Tax Tips for Forex Traders (Part 4)
02/22/2008 12:00 am EST
"Assuming that the first test is met, the second requirement is that the contract must be traded in the interbank market. The legislative history describes the interbank market as an informal market through which certain foreign currency contracts are negotiated among any one of a number of commercial banks. Contracts traded in the interbank market generally include contracts between a commercial bank and another person as well as contracts entered into with a futures commission merchant (FCM) who is a participant in the interbank market. According to the legislative history, a contract that does not have such a bank or FCM, or some other similar participant in the interbank market, is not a foreign currency contract."
Will forex brokers ever be required to report forex on 1099s?
A retail forex broker recently consulted with us about whether or not 1099s should be issued for their forex trading accounts. Industry practice and forex tax law dictates that forex accounts are exempt from 1099 reporting. Only interest income on forex accounts is 1099 reportable.
The above forex broker told us that their big-four accounting firm initially wanted them to issue 1099s for forex accounts in the same way a futures broker issues 1099s for IRC 1256 contracts. The big four firm explained that forex was now considered a futures related product. We later learned that the big four firm changed their mind and decided to continue the industry policy of no Form 1099 reporting for forex trading gains and losses.
Each year, our tax preparers notice that two forex brokers (not naming names here) issue futures type 1099s for their forex trading accounts. We recently heard that one of these forex brokers only sends the 1099 to their clients and not also to the IRS. That's odd, as 1099s are intended to be filed with the IRS.
Tax reporting for forex.
What should you do if you have forex trading losses reported on a 1099 for IRC 1256 contracts?
If your position is that your forex loss should be ordinary (see above), consider filing the forex trading loss first on Form 6781 (so the IRS can match the 1099 reporting with their computers), and then transfer the forex trading loss to another area of the tax return (line 21 of Form 1040 for investors or Form 4797 Part II for business traders).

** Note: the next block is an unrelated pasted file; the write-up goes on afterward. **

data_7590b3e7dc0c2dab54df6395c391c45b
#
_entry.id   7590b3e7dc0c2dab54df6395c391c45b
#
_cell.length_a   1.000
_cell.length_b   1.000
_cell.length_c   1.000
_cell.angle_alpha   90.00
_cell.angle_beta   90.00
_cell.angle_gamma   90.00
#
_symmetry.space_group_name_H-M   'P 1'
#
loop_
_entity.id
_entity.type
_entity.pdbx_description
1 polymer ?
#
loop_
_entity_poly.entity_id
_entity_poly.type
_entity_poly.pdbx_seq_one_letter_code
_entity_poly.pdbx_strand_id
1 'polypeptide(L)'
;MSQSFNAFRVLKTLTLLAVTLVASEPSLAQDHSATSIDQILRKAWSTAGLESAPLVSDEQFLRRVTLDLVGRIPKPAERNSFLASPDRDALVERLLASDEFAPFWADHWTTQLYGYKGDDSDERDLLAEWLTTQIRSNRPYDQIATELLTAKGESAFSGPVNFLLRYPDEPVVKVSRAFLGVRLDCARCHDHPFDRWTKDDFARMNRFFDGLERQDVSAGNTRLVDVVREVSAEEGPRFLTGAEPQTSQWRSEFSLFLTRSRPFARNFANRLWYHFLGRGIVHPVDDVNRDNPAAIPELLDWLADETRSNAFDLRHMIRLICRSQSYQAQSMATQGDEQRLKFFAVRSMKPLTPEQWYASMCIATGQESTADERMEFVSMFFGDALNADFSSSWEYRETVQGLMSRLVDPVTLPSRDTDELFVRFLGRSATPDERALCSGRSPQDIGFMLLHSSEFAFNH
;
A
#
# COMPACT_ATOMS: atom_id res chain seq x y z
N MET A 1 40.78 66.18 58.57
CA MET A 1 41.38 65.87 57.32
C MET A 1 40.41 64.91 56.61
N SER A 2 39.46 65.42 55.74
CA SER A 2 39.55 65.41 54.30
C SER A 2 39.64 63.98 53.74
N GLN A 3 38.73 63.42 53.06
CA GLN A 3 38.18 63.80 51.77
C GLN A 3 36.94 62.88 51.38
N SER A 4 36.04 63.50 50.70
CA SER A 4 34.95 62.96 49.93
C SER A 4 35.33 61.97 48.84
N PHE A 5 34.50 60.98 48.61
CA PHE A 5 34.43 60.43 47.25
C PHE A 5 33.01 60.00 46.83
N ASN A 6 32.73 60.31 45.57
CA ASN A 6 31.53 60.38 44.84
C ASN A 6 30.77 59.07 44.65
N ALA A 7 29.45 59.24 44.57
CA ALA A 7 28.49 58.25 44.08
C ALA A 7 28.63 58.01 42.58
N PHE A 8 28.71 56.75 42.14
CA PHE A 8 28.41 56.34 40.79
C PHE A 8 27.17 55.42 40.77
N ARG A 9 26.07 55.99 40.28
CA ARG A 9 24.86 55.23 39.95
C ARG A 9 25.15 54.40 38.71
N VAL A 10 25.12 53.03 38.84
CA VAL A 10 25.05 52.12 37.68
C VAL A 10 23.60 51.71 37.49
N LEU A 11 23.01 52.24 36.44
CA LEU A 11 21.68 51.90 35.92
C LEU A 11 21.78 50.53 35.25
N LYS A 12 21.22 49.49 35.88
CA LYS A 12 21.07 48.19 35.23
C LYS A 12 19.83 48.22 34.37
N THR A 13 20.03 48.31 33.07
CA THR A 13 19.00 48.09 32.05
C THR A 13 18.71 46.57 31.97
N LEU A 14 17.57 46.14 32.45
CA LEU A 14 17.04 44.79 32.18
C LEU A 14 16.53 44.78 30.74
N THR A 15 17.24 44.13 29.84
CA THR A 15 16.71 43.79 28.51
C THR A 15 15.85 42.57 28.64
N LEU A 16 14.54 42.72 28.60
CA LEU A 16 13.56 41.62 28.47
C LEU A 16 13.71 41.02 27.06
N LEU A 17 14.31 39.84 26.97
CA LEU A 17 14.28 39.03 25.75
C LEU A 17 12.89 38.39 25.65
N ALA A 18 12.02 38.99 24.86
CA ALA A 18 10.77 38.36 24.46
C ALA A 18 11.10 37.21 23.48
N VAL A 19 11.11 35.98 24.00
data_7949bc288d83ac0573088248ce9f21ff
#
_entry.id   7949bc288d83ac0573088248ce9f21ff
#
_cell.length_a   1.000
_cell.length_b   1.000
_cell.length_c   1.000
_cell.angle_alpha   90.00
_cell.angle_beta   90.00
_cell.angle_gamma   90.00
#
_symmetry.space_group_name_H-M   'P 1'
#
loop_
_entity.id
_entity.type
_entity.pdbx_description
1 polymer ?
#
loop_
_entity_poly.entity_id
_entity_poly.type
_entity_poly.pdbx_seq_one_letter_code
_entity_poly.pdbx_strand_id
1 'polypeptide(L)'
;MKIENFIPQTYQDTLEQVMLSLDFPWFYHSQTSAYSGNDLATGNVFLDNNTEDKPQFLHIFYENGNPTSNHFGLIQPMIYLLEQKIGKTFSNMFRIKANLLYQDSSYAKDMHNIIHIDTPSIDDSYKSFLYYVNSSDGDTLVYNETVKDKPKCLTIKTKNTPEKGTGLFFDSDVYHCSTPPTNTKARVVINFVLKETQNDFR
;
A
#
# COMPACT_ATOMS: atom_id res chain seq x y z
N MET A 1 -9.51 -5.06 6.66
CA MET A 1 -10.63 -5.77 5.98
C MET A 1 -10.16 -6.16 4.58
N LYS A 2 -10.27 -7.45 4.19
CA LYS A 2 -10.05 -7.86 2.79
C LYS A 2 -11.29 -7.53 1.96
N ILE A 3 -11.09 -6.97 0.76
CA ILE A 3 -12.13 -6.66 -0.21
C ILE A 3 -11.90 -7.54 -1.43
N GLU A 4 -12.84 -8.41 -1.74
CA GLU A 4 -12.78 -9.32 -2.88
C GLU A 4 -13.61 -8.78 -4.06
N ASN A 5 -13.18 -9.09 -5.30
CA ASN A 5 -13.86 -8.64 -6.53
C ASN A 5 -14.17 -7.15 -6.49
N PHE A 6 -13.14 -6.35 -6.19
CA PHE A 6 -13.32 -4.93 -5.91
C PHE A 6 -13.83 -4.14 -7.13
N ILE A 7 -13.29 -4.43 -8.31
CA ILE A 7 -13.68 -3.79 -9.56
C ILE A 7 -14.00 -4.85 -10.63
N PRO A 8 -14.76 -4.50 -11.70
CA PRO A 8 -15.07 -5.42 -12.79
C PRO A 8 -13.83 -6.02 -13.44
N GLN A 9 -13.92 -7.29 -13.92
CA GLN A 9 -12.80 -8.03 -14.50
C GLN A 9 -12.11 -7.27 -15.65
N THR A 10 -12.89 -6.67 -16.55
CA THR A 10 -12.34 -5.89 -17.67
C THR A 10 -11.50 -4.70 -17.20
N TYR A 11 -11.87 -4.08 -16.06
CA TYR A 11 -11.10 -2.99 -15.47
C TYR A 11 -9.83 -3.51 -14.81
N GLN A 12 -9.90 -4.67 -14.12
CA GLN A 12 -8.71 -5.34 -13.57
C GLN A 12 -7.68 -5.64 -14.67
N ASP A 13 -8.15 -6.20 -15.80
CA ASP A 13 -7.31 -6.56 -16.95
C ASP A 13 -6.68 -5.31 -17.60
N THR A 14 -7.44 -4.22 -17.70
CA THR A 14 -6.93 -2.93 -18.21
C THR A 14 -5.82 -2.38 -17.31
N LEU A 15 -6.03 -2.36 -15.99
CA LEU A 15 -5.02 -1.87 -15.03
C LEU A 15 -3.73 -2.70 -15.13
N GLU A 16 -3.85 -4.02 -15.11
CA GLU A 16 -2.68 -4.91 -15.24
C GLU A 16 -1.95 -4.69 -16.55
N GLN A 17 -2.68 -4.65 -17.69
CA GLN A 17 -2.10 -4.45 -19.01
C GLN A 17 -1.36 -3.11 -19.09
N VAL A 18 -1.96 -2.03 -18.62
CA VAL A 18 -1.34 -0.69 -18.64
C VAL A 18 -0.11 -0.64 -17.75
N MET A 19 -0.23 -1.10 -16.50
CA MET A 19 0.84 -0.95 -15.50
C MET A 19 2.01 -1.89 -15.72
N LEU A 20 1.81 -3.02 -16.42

Using line 21 Other Income or Loss on Form 1040 for IRC 988 transactions is industry-accepted practice, although it's not stated in any IRS tax forms or form instructions.
Note that IRC 988 writes about interest income and expense for reporting IRC 988 transactions. Consider that forex traders do not borrow money per se and they don't pay interest to lenders, so using interest expense makes little sense.
If traders had to report forex trading losses as interest expense, it would be a problem for many investors, but not business traders. That's because investors may only deduct investment interest expense up to their investment income, with the rest carried over to subsequent years. Conversely, in all cases, business traders are allowed full business interest deductions, whether they have income or not.
Business traders (with trader tax status) should consider using Form 4797 (Sale of Business Property Part II ordinary gain or loss) rather than line 21 of Form 1040. Securities traders who elect and use IRC 475 mark-to-market accounting also use Form 4797 Part II; which is automatically picked up in NOL (net operating loss) calculations. Line 21 is more of a red flag to the IRS.
Traders need to file a Form 8886 (Reportable Transaction Disclosure Statement) if they have "transactions that result in losses of at least $2 million in any single tax year ($50,000 if from certain foreign currency transactions) or $4 million in any combination of tax years..." Other transactions mentioned on Form 8886 mostly relate to tax shelter transactions.
Forex traders should consult a forex tax expert (such as our firm) for further discussion and decisions to make for tax reporting of their forex transactions. We also recommend that forex traders include a tax return footnote with their filing to explain this treatment.
Warning label and suggestions for how to proceed.
Traders should consult a forex tax expert on a one-by-one consultation basis. Our Web site content above and throughout is for educational purposes only. We are not responsible for any positions you extrapolate and take on your own.
GreenTraderTax does provide consultation and tax preparation services. Our independent tax attorneys provide legal opinions when needed (see above).
At tax time, it's important to provide your accountant with your forex trade accounting, by spot, forwards, OTC currency options, futures or otherwise.
We have not seen the IRS disallow forex tax treatment based on our prior content. But it's too uncertain to tell how the IRS may react in the future.
It's possible that one IRS agent or office can seek to deny ordinary loss treatment for forex trading losses where another IRS agent or office can seek to deny lower 60/40 tax rates on forex trading gains. Although, that appears to be mutually exclusive, it's entirely possible in the real world!
If you get an IRS notice or action in that regard, we strongly suggest that you contact our firm for help.
If you have any questions or need help on forex tax, please e-mail us at email@example.com or call us at 877-662-2014.
|Part 1 | Part 2 | Part 3|
By Robert Green of GreenTraderTax.com